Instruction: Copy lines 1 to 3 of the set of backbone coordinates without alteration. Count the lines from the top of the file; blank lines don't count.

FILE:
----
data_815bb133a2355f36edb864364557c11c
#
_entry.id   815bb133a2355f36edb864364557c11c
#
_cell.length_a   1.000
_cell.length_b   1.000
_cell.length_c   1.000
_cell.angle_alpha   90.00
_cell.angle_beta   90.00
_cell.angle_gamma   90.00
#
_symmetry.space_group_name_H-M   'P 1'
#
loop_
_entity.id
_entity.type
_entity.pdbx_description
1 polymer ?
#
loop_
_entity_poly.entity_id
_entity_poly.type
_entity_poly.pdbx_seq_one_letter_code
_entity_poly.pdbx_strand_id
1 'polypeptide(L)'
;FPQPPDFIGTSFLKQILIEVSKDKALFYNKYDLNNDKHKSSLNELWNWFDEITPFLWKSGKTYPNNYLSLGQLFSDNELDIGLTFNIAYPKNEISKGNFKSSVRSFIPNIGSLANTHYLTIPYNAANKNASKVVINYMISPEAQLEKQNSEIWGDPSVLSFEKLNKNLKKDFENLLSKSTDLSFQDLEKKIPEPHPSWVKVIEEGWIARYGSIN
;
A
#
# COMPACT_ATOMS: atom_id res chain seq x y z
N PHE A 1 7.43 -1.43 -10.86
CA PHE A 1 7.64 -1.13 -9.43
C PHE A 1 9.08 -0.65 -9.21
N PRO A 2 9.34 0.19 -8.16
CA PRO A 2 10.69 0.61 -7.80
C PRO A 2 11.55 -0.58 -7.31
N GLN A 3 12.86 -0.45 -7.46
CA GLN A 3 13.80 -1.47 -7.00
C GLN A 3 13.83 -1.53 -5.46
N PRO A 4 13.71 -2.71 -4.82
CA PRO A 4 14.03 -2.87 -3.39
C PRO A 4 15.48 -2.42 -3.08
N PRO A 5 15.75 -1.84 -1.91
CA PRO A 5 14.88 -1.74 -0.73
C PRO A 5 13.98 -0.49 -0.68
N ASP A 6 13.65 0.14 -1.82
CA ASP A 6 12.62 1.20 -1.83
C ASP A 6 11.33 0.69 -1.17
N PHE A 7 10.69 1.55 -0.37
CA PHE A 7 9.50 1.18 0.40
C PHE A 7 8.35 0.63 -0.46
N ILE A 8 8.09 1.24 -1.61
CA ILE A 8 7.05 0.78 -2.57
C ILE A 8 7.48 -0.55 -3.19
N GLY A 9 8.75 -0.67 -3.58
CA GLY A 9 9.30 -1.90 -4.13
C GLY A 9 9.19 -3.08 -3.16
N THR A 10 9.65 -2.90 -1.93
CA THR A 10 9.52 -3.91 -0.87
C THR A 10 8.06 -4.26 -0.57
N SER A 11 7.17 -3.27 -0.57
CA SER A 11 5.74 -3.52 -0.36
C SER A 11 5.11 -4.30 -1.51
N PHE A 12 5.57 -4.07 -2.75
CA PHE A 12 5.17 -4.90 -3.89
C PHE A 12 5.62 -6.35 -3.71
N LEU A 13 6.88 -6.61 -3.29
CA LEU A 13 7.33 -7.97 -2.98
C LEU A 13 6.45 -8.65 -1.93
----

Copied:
data_815bb133a2355f36edb864364557c11c
#
_entry.id   815bb133a2355f36edb864364557c11c